This creative take on affordable housing combines a practical cinder-block construction with communal areas

A new answer to urban housing needs may lie in the Kanasín Municipality of Yucatán, Mexico. TACO (Taller de arquitectura contextual) architects designed an affordable housing module for the developer MZ Grupo using creative features to meet a homeowner’s needs on a smaller scale.

The 55-square-meter house is made from flipped cinder blocks that provide open ventilation and a mosquito-net covering. The cinder blocks create a lattice pattern that can be used as decorative shelving and act as a protector against weather damage and thievery. The front of the home is as a social space, while the back is for private rooms.

The exterior space is in the “Solar Maya” (Mayan productive backyard) style, which reflects the heritage and history of the area. This style creates semi-public spaces that encourage neighbors to interact with one another and act as neighborhood security. Aside from socializing, people living in the home can use the outside area for laundry, gardening and keeping animals. The homes are currently priced at $9,000 USD.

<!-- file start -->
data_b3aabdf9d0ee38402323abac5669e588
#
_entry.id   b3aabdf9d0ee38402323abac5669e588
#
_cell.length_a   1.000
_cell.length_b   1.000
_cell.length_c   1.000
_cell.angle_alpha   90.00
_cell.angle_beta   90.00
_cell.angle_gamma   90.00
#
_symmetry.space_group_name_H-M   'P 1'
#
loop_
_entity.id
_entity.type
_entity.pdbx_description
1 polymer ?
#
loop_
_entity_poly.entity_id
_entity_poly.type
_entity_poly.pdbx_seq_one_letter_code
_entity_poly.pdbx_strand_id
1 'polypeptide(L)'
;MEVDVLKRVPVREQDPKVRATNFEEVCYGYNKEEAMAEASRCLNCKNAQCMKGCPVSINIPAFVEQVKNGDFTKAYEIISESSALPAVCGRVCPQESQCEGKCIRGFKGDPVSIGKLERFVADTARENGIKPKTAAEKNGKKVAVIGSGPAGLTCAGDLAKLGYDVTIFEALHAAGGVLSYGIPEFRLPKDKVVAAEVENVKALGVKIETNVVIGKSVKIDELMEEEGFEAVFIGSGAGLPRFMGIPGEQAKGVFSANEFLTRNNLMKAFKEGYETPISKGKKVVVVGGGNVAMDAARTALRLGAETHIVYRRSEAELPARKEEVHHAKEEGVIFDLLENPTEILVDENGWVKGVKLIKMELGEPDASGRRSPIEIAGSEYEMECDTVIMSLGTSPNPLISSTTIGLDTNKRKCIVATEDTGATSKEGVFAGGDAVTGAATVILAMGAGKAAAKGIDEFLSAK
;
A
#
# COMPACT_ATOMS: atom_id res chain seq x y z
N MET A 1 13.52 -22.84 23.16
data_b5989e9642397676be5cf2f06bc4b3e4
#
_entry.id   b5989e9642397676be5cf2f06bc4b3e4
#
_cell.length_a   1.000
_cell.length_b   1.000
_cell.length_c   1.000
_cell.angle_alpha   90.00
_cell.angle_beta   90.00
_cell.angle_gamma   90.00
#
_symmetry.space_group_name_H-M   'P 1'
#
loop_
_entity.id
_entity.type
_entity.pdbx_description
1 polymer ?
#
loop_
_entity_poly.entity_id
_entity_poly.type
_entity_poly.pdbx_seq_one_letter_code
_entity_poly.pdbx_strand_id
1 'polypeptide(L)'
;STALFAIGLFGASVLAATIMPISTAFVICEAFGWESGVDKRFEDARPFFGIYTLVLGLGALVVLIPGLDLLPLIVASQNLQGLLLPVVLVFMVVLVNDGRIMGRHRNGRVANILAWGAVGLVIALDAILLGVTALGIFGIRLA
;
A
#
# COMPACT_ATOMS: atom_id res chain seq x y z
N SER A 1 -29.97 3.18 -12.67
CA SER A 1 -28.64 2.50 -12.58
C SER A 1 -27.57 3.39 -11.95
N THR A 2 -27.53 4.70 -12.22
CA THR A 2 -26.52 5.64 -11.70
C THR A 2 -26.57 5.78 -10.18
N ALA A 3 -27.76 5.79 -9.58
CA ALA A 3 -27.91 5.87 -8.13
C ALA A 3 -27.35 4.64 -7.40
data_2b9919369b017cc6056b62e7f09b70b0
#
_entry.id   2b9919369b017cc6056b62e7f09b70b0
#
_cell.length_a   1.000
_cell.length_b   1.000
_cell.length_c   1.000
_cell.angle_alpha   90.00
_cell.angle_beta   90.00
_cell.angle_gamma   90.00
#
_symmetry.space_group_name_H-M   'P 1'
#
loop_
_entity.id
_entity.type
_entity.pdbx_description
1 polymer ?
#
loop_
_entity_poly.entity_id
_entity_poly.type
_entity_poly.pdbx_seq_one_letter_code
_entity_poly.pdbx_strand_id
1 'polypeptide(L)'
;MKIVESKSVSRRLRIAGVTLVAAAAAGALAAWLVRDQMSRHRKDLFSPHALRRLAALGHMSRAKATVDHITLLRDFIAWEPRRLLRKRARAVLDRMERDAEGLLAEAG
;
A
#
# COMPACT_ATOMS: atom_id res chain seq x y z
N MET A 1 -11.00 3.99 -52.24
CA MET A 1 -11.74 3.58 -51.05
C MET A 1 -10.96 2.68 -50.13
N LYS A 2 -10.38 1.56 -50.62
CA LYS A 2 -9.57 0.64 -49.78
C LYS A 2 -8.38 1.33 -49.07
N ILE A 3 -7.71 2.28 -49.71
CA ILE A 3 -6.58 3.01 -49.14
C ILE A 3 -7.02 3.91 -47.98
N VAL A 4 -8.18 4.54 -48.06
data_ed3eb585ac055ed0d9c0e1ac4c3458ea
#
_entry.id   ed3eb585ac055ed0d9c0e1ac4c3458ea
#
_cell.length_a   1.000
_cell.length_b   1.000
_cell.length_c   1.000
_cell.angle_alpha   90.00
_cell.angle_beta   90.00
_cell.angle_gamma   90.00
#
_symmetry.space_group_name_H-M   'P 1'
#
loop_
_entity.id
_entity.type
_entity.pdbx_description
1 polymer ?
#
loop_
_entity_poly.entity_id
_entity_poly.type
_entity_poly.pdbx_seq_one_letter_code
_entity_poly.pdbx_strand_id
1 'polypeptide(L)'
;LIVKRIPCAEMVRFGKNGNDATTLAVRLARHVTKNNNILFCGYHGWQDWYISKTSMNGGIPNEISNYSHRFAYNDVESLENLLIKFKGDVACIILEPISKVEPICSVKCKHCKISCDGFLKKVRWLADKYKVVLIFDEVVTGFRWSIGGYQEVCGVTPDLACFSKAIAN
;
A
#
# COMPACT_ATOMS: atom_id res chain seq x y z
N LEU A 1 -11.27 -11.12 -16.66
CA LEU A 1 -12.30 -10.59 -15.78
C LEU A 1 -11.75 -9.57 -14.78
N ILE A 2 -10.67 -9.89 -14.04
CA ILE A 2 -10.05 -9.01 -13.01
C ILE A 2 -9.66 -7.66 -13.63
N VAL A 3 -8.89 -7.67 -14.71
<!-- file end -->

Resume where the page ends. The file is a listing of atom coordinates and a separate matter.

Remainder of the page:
TACO | MZ Grupo


Images: Leo Espinosa via MZ Grupo

A new answer to urban housing needs may lie in the Kanasín Municipality of Yucatán, Mexico. TACO (Taller de arquitectura contextual) architects designed an affordable housing module for the developer MZ Grupo using creative features to meet a homeowner’s needs on a smaller scale.

The 55-square-meter house is made from flipped cinder blocks that provide open ventilation and a mosquito-net covering. The cinder blocks create a lattice pattern that can be used as decorative shelving and act as a protector against weather damage and thievery. The front of the home is as a social space, while the back is for private rooms.